Food and Drink

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Diet and sleep are closely linked, and the circadian clock that guides your sleep-wake cycle (1) also regulates your appetite. What you consume on a given day can play a pivotal role in how well you sleep that night.

Certain foods and beverages contain vitamins, minerals, amino acids, and other nutrients that promote feelings of relaxation and sleepiness before bedtime. If you struggle with falling or staying asleep, then incorporating these items into your diet may help mitigate your nightly issues. We discuss what to consume and what not to consume for better sleep.

Foods That May Make You Tired

Researchers have pinpointed several foods (2) that contain vitamins, minerals, and macronutrients that are beneficial for sleep.

Fatty Fish

Fatty fish (3) such as salmon, trout, and tuna are good sources of omega-3 fatty acids. They also contain vitamin D. Both of these nutrients regulate the production of serotonin, a neurotransmitter that serves as a chemical precursor (4) to the sleep-inducing hormone melatonin. People who consume fatty fish as part of their regular diet may experience better sleep quality and wake up less throughout the night (5).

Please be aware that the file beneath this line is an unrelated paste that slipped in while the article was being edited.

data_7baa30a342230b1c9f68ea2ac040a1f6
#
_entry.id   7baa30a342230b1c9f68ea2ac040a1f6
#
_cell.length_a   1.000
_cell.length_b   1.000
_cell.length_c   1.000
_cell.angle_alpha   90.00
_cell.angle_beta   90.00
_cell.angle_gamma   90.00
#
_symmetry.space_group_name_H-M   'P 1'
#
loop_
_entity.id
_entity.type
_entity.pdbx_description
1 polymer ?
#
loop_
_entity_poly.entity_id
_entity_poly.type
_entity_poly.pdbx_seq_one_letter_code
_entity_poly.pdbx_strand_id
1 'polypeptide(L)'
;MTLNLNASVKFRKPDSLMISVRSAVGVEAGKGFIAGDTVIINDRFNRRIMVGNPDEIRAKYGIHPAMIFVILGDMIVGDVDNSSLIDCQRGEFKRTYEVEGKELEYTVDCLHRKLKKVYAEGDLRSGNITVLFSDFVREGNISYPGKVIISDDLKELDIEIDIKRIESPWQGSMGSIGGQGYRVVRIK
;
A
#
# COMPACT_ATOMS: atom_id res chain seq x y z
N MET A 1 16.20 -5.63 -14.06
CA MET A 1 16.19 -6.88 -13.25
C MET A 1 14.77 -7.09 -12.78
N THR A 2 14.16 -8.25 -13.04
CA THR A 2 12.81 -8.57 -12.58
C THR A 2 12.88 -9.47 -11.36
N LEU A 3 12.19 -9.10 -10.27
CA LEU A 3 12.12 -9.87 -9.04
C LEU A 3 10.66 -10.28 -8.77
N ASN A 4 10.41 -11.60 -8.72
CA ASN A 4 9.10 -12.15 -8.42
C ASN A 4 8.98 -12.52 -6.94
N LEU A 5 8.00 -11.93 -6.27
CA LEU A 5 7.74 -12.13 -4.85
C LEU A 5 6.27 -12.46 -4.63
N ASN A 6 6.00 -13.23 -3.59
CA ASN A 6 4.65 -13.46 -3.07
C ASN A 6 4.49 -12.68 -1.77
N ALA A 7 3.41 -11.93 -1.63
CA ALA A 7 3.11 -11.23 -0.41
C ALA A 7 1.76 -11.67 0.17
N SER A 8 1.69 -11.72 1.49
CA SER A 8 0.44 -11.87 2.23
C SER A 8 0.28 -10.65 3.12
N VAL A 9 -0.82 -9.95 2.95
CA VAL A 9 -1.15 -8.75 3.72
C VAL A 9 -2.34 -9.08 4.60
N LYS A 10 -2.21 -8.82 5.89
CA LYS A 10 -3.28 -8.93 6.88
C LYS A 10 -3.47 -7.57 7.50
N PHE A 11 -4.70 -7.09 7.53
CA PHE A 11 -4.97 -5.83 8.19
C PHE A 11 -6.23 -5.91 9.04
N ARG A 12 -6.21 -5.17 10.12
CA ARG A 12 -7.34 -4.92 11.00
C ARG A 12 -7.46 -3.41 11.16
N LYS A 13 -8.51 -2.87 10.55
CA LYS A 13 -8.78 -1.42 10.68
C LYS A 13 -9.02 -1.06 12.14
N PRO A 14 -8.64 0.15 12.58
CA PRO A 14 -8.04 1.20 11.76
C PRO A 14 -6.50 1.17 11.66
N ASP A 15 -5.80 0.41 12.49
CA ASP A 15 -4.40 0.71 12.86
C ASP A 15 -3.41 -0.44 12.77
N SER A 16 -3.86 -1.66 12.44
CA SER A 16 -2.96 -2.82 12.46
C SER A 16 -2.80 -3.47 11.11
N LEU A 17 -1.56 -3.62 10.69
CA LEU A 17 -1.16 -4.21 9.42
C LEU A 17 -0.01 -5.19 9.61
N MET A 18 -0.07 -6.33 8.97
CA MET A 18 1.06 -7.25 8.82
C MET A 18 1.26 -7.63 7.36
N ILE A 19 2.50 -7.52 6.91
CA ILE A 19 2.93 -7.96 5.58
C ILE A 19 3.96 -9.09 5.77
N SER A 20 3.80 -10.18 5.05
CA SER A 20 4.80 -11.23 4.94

Tart Cherries

Recent studies have shown that regularly consuming tart cherry juice derived from the Montmorency cherry cultivar can significantly improve sleep duration (6) for people with insomnia. This variety of cherry contains tryptophan, along with other compounds that help increase your levels of melatonin, the sleep hormone. Other cherry varieties such as the Jerte Valley, Pico Limón, and Pico Colorado cultivars have also been shown to improve sleep for some people, though with mixed results that may be due to variances in melatonin concentration.

Kiwifruit

Kiwifruit is a nutritious addition to your diet. The fruit is a rich source of nutrients (7) such as vitamin C, vitamin E, fiber, and potassium, as well as enzymes and antioxidants with various metabolic benefits. Some research suggests that eating kiwifruit before bedtime can increase sleep duration and reduce time spent awake in bed, though this topic has not been extensively studied and additional research is needed.